It will be seen that with all the declamation of political demagogues against National Taxes, none but men of large incomes pay any part of it. The men of straightened or moderate circumstances escape entirely. It is necessary to the support of our imperiled government, and it should be promptly and cheerfully paid.
(Column 2)Summary: Announces the sermon of Rev. A. X. Shoemaker in the Baptist Church on Friday evening.Election Of Judges
(Names in announcement: Rev. A. X. Shoemaker)
(Column 3)Summary: Provides a table showing (by party) the elections in 1863 and 1864 of judges. In 1863, there were three Union election boards. In 1864, there were eleven in the twenty-three districts.Capt. R. B. Ward
(Names in announcement: William BrittanEsq.)
(Column 3)Summary: Notes that Captain R. B. Ward, who was in Chambersburg on general recruiting service, rejoined his regiment, the 11th Pennsylvania Cavalry, at Williamsburg, Virginia. The article also includes a brief biography of his career.Important Military Notices
(Column 3)Summary: The Repository calls attention to notices in the advertisement columns. Eyster reminds drafted men (in the six month regiments) to report immediately and reminds citizens that anyone giving aid to deserters will be prosecuted. General Couch notes the 1st Battalion will reorganized as a regiment and therefore needs more soldiers.Indigent Children Of Soldiers
(Names in announcement: Capt. Eyster)
(Column 3)Summary: Reports that the Superintendent of Common Schools, Mr. Coburn, following the directive of Governor Curtin, issued a circular to ascertain the number of orphaned children of soldiers, to provide for their education.Turnpike Meeting
(Column 4)Summary: Describes a meeting held on March 17, at Samuel Baughman's public house in Shippensburg. Samuel Sentman, of Roxbury, along with David Middlecoff, John E. McClay, Morrow Skinner, James Ferguson, and David C. Byers, prepared petitions seeking a charter for a turnpike from Shippensburg to Roxbury. Many have since signed.Information Wanted
(Names in announcement: Samuel Baughman, Samuel SentmanEsq., General David Middlecoff, John E. McClayEsq., Morrow SkinnerEsq., James FergusonEsq., David C. ByersEsq.)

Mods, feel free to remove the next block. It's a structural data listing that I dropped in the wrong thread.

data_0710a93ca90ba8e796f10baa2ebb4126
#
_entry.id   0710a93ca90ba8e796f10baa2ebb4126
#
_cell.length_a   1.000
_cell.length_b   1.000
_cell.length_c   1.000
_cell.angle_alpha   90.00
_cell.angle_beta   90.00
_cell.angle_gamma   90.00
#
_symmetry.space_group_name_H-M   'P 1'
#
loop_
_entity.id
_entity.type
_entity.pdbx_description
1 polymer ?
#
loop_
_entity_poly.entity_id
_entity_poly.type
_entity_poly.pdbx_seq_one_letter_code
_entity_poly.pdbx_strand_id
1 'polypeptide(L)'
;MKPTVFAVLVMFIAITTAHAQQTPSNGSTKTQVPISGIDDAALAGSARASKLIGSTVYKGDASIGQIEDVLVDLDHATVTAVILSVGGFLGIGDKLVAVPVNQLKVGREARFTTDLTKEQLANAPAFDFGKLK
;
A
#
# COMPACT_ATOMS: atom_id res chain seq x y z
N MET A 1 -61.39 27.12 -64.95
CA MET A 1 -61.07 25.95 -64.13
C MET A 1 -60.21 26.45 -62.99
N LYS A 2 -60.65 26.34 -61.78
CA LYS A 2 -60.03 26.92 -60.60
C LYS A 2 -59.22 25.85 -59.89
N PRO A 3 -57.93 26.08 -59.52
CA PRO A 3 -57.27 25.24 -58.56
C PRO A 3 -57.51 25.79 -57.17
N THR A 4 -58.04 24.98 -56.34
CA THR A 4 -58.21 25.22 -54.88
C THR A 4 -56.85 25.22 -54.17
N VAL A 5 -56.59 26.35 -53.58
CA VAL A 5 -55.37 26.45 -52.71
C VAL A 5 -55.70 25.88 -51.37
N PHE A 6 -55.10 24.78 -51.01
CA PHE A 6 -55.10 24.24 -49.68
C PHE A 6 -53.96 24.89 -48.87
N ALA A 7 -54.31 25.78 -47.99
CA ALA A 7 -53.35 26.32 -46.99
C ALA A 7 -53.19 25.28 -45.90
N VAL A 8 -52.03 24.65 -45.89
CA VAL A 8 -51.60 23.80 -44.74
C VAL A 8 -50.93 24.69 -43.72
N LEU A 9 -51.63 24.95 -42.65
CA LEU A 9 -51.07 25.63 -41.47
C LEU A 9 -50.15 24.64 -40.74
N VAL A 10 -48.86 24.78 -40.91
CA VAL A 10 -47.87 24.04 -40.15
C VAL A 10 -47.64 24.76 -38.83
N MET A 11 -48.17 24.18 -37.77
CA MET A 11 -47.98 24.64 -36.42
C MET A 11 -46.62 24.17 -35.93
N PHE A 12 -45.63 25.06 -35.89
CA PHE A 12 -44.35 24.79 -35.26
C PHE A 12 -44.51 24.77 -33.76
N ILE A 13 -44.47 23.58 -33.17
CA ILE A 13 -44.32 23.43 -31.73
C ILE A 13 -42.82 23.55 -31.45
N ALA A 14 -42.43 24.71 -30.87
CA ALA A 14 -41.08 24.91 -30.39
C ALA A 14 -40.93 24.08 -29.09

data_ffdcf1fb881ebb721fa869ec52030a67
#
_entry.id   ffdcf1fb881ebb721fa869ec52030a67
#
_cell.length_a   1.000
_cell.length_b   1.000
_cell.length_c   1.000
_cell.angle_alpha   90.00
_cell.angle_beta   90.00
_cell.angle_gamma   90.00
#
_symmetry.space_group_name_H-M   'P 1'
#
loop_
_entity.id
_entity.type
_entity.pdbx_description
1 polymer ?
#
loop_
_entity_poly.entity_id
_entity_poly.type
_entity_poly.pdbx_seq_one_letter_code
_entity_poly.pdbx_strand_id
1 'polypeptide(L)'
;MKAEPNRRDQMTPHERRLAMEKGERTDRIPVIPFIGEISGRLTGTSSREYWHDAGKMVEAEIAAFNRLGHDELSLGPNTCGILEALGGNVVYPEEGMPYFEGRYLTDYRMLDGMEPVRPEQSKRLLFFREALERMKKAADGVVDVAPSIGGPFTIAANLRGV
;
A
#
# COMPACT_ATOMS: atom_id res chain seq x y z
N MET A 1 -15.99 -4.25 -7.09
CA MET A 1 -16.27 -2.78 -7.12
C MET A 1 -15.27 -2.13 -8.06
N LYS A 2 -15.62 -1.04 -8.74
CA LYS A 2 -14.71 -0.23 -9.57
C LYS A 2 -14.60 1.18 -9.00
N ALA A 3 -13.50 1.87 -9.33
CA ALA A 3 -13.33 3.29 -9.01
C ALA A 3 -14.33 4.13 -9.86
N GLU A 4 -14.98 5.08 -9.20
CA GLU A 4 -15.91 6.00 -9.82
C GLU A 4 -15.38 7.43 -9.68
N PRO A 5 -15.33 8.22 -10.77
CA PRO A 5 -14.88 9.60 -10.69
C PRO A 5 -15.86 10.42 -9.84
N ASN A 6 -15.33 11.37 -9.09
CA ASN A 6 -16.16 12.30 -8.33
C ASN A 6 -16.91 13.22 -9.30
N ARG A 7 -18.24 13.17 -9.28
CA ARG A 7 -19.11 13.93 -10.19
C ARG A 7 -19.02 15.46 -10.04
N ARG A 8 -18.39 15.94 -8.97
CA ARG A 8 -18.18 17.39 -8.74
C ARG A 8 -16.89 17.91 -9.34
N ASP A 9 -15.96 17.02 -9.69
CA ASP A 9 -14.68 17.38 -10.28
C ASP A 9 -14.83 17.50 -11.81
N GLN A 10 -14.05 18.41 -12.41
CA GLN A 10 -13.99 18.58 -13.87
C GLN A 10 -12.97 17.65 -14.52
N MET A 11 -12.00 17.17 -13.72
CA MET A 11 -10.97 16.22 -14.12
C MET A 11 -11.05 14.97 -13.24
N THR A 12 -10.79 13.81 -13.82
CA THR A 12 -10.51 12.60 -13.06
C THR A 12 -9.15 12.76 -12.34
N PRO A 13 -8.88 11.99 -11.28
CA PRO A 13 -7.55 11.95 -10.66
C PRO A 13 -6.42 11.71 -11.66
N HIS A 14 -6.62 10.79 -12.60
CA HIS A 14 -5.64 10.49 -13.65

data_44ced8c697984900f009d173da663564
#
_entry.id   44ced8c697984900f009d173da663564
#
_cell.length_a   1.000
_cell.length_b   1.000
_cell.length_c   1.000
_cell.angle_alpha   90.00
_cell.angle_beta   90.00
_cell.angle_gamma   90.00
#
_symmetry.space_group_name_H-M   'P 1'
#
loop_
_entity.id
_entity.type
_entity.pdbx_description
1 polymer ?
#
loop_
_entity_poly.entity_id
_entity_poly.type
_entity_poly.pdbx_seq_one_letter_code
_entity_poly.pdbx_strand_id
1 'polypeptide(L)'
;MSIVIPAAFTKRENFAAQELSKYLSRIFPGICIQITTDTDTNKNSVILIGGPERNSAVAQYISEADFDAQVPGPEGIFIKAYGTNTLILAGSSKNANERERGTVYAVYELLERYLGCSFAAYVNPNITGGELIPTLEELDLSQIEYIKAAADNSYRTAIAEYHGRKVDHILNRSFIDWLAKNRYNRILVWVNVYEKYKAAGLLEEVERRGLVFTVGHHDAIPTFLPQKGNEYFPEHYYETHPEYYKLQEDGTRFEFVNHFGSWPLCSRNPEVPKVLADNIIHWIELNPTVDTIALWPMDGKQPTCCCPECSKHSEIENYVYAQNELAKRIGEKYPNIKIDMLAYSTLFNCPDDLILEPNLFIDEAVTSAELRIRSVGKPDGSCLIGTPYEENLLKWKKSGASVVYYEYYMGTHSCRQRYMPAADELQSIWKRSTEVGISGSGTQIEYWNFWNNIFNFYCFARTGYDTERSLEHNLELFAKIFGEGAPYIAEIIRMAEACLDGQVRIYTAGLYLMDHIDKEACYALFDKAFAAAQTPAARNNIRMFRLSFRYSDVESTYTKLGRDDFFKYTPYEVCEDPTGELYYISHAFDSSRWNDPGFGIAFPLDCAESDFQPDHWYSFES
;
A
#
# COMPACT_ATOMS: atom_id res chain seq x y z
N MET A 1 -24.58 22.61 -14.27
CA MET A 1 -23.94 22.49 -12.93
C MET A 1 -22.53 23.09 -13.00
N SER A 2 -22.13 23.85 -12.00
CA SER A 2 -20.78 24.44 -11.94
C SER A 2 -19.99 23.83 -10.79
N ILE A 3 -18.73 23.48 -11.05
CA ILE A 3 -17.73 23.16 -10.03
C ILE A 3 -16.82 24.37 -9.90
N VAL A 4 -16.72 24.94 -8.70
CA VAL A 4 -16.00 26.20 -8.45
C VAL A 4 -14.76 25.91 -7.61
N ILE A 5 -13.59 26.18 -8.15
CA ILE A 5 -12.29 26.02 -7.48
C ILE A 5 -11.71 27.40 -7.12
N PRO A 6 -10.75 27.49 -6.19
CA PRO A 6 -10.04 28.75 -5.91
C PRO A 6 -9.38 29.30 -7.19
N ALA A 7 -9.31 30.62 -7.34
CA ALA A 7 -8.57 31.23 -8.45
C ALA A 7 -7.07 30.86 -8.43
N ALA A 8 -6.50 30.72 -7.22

(Column 4)Summary: Advertises that Ann E. Grayson, seeks the information on her husband, John L. Grayson. They escaped from the South at different times. She stays in Waynesboro.Accident
(Names in announcement: Mr. John L. Grayson, Mrs. Ann E. Grayson)
(Column 4)Summary: Reports that George Coley, a native of Green Township and a member of the 21st Pennsylvania Cavalry, was thrown from his horse while traveling from Chambersburg to Shippensburg. He is not expected to live.Surgeon Samuel G. Lane
(Names in announcement: George Coley)
(Column 4)Summary: The Repository notes the return of Dr. Samuel G. Lane, the Surgeon of the Board of Enrollment. He returns from three years of service.Sale Of Government Horses
(Names in announcement: Surgeon Samuel G. Lane)
(Column 4)Summary: Notes that 129 condemned government horses will be sold in Hagerstown. The Repository warns buyers to watch for the disease known as glanders that afflicted many military horses.Small Pox
(Column 4)Summary: The editors remind readers of the appearance of small pox in Franklin County and recommend the vaccination of children.Mercersburg
(Column 4)Summary: The editors announce that Mercersburg "has now telegraphic communication with the outside world and the rest of mankind. A line has been constructed from that place to Loudon, and they are now agitating the project to extend it to the Baltimore and Ohio line."Sudden Death
(Column 4)Summary: Reports the sudden death of John Keagy, the well know photographer, of heart disease, at his Chambersburg residence. The Repository describes him as "a good citizen, honest and generous, and an exemplary christian."[No Title]
(Names in announcement: Mr. John Keagy)
(Column 4)Summary: Announces the anniversary of the Presbyterian Sabbath School.Removed
(Column 4)Summary: Details the move of the headquarters of Major General Couch, commanding the Department of the Susquehanna, from West Market Street to the late residence of Jacob L. Dechert, Esq., on South Main Street.[No Title]
(Names in announcement: Jacob L. DechertEsq.)
(Column 4)Summary: Announces the sermon of Rev. F. W. Conrad, pastor elect of the Lutheran Church of Chambersburg.
(Names in announcement: Rev. F. W. Conrad)